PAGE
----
• In the ‘Command’ tab, tick the box and enter the path to PowerShell.exe in the first box. On my system, it is as below:
C:\Windows\System32\WindowsPowerShell\v1.0\powershell.exe
  • In the second box, ‘command arguments’, enter the PowerShell script below:
-ExecutionPolicy Unrestricted -NoLogo -Command "& { Get-SmbShare -Special $false | ForEach-Object { Block-SmbShareAccess -Name $_.Name -AccountName '[Source Io Owner]' -Force } }"

This script will block the user’s access to all shares on this server whenever it is detected that they have written a file that matches the ransomware file screen pattern, effectively preventing the malware doing more damage, but without causing downtime for other users of the server. (Hooray, finally a genuine use for share permissions!)

If you’re still running Server 2008, the Get-SmbShare command isn’t available. Instead, you can use Windows Firewall to block access for all users to the server. In the first box, enter:

c:\windows\system32\netsh.exe

Then, in the second:

advfirewall firewall add rule name="*TEMPORARY BLOCK RANSOMWARE DETECTED*" dir=in protocol=tcp interface=any action=block localport=139,443,445

But be warned – this blocks everyone’s access to the server!

Finally, click ‘Local System’ in the ‘run as’ section and press OK.

Click create and save the properties as ‘Ransomware Screen Template’. This will allow you to easily apply it to any other shares that you might have.

The Honeypot

To take this a step further, we can create a new Share to act as a ‘honeypot’ and entice the ransomware to write to it without damaging user’s files.

Using Server Manager -> File and Storage Services -> Shares, create a new Share called ‘$Honeypot’. Make sure you give ‘Authenticated Users’ full control over both the file permissions and the share permissions.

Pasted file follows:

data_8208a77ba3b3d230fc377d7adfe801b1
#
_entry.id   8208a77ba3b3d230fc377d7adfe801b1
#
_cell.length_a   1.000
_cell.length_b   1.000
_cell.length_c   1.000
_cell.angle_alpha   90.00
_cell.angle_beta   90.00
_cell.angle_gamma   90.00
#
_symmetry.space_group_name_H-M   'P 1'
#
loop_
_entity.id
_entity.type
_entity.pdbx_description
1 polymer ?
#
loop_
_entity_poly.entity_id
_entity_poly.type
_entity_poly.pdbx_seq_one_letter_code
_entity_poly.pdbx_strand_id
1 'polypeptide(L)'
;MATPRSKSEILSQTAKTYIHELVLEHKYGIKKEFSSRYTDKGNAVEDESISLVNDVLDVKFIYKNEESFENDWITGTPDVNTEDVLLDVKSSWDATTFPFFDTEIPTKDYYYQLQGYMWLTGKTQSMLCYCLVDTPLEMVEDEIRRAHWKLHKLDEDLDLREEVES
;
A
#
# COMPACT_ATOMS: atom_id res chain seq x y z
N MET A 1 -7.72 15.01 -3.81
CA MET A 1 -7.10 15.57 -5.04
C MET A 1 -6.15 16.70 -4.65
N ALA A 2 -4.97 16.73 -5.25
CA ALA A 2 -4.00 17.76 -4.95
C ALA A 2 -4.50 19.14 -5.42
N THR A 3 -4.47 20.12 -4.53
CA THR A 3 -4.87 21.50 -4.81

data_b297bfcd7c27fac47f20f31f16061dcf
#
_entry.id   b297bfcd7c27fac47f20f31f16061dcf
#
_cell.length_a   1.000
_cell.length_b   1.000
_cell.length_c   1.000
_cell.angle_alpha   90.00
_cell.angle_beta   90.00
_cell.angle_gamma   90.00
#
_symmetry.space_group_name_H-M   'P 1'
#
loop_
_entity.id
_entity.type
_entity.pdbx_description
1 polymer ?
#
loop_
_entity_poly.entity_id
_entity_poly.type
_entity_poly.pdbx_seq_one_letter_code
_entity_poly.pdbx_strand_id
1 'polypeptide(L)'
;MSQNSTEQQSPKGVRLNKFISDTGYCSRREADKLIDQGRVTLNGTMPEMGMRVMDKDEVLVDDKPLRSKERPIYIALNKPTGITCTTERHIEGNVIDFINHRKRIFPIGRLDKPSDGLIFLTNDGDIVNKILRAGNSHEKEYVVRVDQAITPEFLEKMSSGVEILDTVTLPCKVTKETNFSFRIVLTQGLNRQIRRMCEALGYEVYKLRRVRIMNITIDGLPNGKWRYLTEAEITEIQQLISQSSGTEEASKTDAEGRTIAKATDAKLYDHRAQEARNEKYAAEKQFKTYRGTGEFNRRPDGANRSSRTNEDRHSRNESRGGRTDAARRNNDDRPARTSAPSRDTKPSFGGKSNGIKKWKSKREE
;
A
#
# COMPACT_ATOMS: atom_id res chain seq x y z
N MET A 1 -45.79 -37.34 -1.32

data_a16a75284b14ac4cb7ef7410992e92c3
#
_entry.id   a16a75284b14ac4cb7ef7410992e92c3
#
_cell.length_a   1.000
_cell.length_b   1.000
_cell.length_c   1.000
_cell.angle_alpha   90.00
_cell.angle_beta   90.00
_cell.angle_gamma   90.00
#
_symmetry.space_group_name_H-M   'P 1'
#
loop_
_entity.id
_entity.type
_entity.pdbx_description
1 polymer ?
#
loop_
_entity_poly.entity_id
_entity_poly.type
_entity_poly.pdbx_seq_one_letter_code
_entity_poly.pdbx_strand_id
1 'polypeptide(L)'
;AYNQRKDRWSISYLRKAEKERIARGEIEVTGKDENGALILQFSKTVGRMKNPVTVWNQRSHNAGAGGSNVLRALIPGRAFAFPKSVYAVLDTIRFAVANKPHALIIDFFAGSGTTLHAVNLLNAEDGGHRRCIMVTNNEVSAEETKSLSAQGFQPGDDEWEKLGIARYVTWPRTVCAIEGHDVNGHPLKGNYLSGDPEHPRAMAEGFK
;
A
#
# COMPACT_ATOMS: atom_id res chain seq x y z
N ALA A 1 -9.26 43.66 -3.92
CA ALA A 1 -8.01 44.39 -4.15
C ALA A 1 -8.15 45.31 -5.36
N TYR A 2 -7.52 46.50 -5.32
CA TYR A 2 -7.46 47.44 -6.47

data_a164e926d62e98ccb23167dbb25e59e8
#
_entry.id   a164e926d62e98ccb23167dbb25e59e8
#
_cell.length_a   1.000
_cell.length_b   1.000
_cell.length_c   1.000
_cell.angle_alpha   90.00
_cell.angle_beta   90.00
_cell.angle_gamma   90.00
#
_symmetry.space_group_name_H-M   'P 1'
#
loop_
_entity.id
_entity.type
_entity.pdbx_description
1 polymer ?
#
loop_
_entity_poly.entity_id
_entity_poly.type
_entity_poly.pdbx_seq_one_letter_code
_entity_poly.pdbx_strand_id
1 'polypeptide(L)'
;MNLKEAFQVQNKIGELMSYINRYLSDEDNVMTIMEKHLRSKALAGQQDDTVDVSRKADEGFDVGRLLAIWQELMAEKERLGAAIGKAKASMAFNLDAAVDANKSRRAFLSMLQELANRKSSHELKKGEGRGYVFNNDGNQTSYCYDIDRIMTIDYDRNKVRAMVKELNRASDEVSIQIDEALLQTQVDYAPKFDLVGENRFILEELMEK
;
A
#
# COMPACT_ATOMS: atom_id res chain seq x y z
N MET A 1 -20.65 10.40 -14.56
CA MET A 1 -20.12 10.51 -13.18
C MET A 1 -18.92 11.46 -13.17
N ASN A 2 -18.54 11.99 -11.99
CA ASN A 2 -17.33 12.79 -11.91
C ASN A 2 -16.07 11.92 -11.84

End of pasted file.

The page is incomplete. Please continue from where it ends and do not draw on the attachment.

We use the dollar sign at the start in order to place the honeypot first in the list of shares when browsing the file server, in the hope that the ransomware will attempt to encrypt it first.

Create a ‘read-me’ file in the honeypot folder:

This file is here to help instruct users if they come across the folder, but also as a trap for ransomware, as it will attempt to encrypt the file when it discovers it.

Go ahead and create a new File Screen on this new share, selecting ‘Derive Properties from template’ and choosing our ‘Ransomware Template’ that we saved earlier.

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Modify the file screen so that it includes an ‘All Files’ group: *.* – this will help to protect against new unknown file names as nobody should be writing to the honeypot folder.


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Testing

Remotely, attempt to create a file called ‘testfile.txt’ on the server; either in one of the protected shares, or in the honeypot share. Within seconds, you should get an email along the following lines:

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Then that user’s access to the shares on that server should be denied.

Updating the File Screen

Run the script below in PowerShell to download the latest known file extensions and apply to your file group. This will update all file screens that use that particular group.

You will need to change the name in the last line if you called it something else earlier.

$decryptreadme = (Invoke-WebRequest "https://raw.githubusercontent.com/thephoton/ransomware/master/filescreendecryptreadme.txt").Content

$fileexts = (Invoke-WebRequest "https://raw.githubusercontent.com/thephoton/ransomware/master/filescreenextensions.txt").Content

$filescreengroup = @()

foreach($line in $decryptreadme.Split("`r`n")){ if ($line -ne "") {$filescreengroup += $line} }
  foreach($line in $fileexts.Split("`r`n")){ if ($line -ne "") {$filescreengroup += $line} }

Get-FsrmFileGroup "Known Ransomware Files" | Set-FsrmFileGroup -IncludePattern $filescreengroup

Removing a user’s share block after an infection

If you should get an infection and the user has their access to the server blocked, run the script below to undo that access (after making sure everything is clear of course!)

 Get-SmbShare -Special $false | ForEach-Object { Unblock-SmbShareAccess -Name $_.Name -AccountName ‘ACCOUNT NAME TO UNBLOCK’ -Force }

Good luck in your quest to block Ransomware!